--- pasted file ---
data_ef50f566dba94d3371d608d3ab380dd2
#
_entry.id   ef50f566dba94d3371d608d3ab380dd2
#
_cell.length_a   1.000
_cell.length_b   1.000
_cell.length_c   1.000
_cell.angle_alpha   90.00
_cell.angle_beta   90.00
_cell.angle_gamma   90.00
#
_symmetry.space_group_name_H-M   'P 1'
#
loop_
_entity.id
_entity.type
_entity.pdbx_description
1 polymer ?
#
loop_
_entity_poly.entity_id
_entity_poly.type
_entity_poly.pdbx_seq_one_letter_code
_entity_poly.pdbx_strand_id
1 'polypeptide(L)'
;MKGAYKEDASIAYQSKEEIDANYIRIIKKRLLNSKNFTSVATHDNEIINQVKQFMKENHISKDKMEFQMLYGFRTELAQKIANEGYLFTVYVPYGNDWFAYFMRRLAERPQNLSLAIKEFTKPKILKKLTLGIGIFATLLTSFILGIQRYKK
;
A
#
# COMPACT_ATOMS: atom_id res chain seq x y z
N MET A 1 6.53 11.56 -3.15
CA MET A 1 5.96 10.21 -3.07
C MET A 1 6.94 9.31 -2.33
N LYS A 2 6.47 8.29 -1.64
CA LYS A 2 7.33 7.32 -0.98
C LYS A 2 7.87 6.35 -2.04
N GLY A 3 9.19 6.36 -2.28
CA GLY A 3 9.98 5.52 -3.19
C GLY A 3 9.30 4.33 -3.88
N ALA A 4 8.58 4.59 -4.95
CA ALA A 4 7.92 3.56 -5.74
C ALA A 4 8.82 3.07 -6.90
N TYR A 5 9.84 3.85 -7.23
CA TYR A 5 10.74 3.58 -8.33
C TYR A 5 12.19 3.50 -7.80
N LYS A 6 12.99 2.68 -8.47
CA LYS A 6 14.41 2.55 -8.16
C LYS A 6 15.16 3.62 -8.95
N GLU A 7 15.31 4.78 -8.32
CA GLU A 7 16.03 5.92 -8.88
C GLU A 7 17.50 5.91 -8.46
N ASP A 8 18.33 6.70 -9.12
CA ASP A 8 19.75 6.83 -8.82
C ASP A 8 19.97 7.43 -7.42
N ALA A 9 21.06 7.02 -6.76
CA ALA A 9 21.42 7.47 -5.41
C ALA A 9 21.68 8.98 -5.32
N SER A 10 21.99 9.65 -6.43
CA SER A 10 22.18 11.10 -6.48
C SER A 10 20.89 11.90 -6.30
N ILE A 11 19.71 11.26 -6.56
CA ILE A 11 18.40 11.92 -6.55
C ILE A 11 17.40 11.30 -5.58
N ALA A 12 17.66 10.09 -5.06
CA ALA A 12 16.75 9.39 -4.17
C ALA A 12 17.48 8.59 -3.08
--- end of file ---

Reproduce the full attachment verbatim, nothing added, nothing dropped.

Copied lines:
data_ef50f566dba94d3371d608d3ab380dd2
#
_entry.id   ef50f566dba94d3371d608d3ab380dd2
#
_cell.length_a   1.000
_cell.length_b   1.000
_cell.length_c   1.000
_cell.angle_alpha   90.00
_cell.angle_beta   90.00
_cell.angle_gamma   90.00
#
_symmetry.space_group_name_H-M   'P 1'
#
loop_
_entity.id
_entity.type
_entity.pdbx_description
1 polymer ?
#
loop_
_entity_poly.entity_id
_entity_poly.type
_entity_poly.pdbx_seq_one_letter_code
_entity_poly.pdbx_strand_id
1 'polypeptide(L)'
;MKGAYKEDASIAYQSKEEIDANYIRIIKKRLLNSKNFTSVATHDNEIINQVKQFMKENHISKDKMEFQMLYGFRTELAQKIANEGYLFTVYVPYGNDWFAYFMRRLAERPQNLSLAIKEFTKPKILKKLTLGIGIFATLLTSFILGIQRYKK
;
A
#
# COMPACT_ATOMS: atom_id res chain seq x y z
N MET A 1 6.53 11.56 -3.15
CA MET A 1 5.96 10.21 -3.07
C MET A 1 6.94 9.31 -2.33
N LYS A 2 6.47 8.29 -1.64
CA LYS A 2 7.33 7.32 -0.98
C LYS A 2 7.87 6.35 -2.04
N GLY A 3 9.19 6.36 -2.28
CA GLY A 3 9.98 5.52 -3.19
C GLY A 3 9.30 4.33 -3.88
N ALA A 4 8.58 4.59 -4.95
CA ALA A 4 7.92 3.56 -5.74
C ALA A 4 8.82 3.07 -6.90
N TYR A 5 9.84 3.85 -7.23
CA TYR A 5 10.74 3.58 -8.33
C TYR A 5 12.19 3.50 -7.80
N LYS A 6 12.99 2.68 -8.47
CA LYS A 6 14.41 2.55 -8.16
C LYS A 6 15.16 3.62 -8.95
N GLU A 7 15.31 4.78 -8.32
CA GLU A 7 16.03 5.92 -8.88
C GLU A 7 17.50 5.91 -8.46
N ASP A 8 18.33 6.70 -9.12
CA ASP A 8 19.75 6.83 -8.82
C ASP A 8 19.97 7.43 -7.42
N ALA A 9 21.06 7.02 -6.76
CA ALA A 9 21.42 7.47 -5.41
C ALA A 9 21.68 8.98 -5.32
N SER A 10 21.99 9.65 -6.43
CA SER A 10 22.18 11.10 -6.48
C SER A 10 20.89 11.90 -6.30
N ILE A 11 19.71 11.26 -6.56
CA ILE A 11 18.40 11.92 -6.55
C ILE A 11 17.40 11.30 -5.58
N ALA A 12 17.66 10.09 -5.06
CA ALA A 12 16.75 9.39 -4.17
C ALA A 12 17.48 8.59 -3.08